Given the risks of the virus, Schneider decided to forgo bringing in a family member or additional help, other than the caregiver to her older children, to care for her newborn this spring.
"This was the first time I experienced a maternity leave in a sense that I was home with my child 24/7 taking care of her basically on my own," she says. Though she had help from her husband, primary responsibilities like nursing fell to her, and so she took a break from work to fully care for her newborn.
Schneider says taking this maternity leave challenged her perspective on a number of things as a company leader, such as paid family leave and how she could support parents during the pandemic and beyond.
So, in addition to the monthly care stipend for parents, Schneider is expanding the Ritual's existing family leave policy (currently 12 weeks fully paid leave for all new parents) to include transitional months for parents who give birth to return to work over time.
Instead of expecting new parents to return to a full 9-to-5 workday soon after giving birth, Schneider says, "we want to allow for a few months to make sure there's time for birthing parents to really bond with their kids while they transition back into the workforce."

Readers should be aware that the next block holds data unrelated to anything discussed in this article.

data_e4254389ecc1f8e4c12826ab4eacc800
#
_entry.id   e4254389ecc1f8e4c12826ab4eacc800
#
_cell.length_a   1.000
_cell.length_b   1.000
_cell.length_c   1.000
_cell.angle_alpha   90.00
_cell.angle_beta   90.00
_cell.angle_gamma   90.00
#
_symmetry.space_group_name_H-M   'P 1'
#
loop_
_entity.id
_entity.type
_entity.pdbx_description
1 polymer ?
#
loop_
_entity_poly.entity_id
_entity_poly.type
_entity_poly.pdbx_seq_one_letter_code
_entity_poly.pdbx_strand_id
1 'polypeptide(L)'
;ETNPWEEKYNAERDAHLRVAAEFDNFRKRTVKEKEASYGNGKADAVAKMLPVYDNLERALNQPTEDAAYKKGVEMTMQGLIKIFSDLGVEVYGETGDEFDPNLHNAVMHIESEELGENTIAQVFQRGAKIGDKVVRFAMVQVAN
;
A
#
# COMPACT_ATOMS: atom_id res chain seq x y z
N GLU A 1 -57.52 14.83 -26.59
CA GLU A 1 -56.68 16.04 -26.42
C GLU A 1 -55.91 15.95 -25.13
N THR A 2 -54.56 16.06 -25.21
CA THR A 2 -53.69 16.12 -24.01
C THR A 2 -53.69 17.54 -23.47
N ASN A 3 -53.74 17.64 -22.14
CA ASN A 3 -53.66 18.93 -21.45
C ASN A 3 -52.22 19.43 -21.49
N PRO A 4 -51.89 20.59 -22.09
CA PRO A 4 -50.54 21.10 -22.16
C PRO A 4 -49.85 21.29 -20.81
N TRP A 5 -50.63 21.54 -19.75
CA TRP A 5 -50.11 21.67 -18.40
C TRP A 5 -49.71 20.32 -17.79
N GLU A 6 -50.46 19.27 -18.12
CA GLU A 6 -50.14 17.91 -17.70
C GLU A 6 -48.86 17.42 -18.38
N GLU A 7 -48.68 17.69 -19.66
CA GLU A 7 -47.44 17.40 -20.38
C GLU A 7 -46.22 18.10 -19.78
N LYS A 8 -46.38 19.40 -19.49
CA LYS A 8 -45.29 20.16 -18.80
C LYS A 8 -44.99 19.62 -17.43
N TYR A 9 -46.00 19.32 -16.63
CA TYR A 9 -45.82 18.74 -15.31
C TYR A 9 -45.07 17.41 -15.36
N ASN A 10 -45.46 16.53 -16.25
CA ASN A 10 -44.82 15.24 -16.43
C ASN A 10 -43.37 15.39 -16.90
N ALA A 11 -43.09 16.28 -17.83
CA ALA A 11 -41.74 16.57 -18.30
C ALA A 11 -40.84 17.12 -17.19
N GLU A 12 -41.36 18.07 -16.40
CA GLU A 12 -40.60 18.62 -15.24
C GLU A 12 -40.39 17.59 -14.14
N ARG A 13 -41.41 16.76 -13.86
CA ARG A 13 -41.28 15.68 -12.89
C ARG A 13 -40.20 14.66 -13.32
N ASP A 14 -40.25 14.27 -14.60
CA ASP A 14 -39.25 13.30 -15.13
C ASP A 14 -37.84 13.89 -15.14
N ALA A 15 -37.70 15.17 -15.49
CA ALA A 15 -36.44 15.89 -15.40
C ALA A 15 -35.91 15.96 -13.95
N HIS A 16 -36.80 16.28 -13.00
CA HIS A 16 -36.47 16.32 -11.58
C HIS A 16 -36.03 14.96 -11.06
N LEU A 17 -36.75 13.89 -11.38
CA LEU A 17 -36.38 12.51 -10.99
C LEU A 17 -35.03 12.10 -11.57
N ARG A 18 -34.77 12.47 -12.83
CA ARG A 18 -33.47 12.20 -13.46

Employer support must be ongoing
Now that Schneider is back working full-time, she's open about the fact that the workday looks different for a lot of employees, especially parents. "I bring my baby on calls for work and try to normalize that for other parents during this time," she says. "I try to say, 'Hey, it's OK to have your kids in the background — this is the new reality.'"
Schneider says she never intended to build a company that supported widespread remote work, but she credits her leadership team for setting up the technology infrastructure to do so, as well as guiding employees through the new arrangement.
"I think the biggest driver was that everyone was really connected to the mission of the business and had a clear vision from leadership of what we'd be doing for the next 6 to 12 months," Schneider says. "When we hit the ground running from home, people worked harder than ever."
Still, she adds that it's crucial to keep a pulse on how employees are feeling as the pandemic drags on. Ritual sends out surveys to solicit employee feedback about what they need to feel supported.
"Emotions come in waves, and you can never get too comfortable as leadership or as a company with how things are going. It's just constantly changing," Schneider says. "So how do we evolve to support people mentally and physically in every single way during this time?"
Now, several months into a new remote arrangement, Schneider may be open to a hybrid workforce once the risks of the coronavirus subside.
"I have no doubt that if we went back to normal, people would function and exceed expectations without being in an office," she says. "I think that's a huge testament to our executive leadership team — it's been inspiring to see."